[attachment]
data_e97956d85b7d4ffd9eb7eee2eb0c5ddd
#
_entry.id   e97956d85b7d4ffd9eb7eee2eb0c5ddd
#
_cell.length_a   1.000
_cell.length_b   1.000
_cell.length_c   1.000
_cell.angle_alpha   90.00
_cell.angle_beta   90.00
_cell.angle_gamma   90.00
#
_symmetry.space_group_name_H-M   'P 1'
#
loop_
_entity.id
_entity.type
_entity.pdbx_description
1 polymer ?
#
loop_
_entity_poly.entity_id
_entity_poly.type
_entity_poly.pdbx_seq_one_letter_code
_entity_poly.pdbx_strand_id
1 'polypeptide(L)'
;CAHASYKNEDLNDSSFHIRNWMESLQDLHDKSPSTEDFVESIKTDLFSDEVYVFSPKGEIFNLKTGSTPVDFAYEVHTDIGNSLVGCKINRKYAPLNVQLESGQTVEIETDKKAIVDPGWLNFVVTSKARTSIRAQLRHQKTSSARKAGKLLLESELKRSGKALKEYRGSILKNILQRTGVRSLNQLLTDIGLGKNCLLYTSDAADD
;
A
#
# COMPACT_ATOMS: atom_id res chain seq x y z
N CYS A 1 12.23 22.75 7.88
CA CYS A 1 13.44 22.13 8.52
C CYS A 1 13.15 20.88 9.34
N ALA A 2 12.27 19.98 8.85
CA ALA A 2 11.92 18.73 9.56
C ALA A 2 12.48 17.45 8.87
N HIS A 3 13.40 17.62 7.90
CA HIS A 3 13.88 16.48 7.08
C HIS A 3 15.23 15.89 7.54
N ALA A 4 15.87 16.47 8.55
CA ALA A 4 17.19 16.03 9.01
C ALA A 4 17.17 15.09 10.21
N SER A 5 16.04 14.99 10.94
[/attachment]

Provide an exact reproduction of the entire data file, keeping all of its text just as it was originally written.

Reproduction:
data_e97956d85b7d4ffd9eb7eee2eb0c5ddd
#
_entry.id   e97956d85b7d4ffd9eb7eee2eb0c5ddd
#
_cell.length_a   1.000
_cell.length_b   1.000
_cell.length_c   1.000
_cell.angle_alpha   90.00
_cell.angle_beta   90.00
_cell.angle_gamma   90.00
#
_symmetry.space_group_name_H-M   'P 1'
#
loop_
_entity.id
_entity.type
_entity.pdbx_description
1 polymer ?
#
loop_
_entity_poly.entity_id
_entity_poly.type
_entity_poly.pdbx_seq_one_letter_code
_entity_poly.pdbx_strand_id
1 'polypeptide(L)'
;CAHASYKNEDLNDSSFHIRNWMESLQDLHDKSPSTEDFVESIKTDLFSDEVYVFSPKGEIFNLKTGSTPVDFAYEVHTDIGNSLVGCKINRKYAPLNVQLESGQTVEIETDKKAIVDPGWLNFVVTSKARTSIRAQLRHQKTSSARKAGKLLLESELKRSGKALKEYRGSILKNILQRTGVRSLNQLLTDIGLGKNCLLYTSDAADD
;
A
#
# COMPACT_ATOMS: atom_id res chain seq x y z
N CYS A 1 12.23 22.75 7.88
CA CYS A 1 13.44 22.13 8.52
C CYS A 1 13.15 20.88 9.34
N ALA A 2 12.27 19.98 8.85
CA ALA A 2 11.92 18.73 9.56
C ALA A 2 12.48 17.45 8.87
N HIS A 3 13.40 17.62 7.90
CA HIS A 3 13.88 16.48 7.08
C HIS A 3 15.23 15.89 7.54
N ALA A 4 15.87 16.47 8.55
CA ALA A 4 17.19 16.03 9.01
C ALA A 4 17.17 15.09 10.21
N SER A 5 16.04 14.99 10.94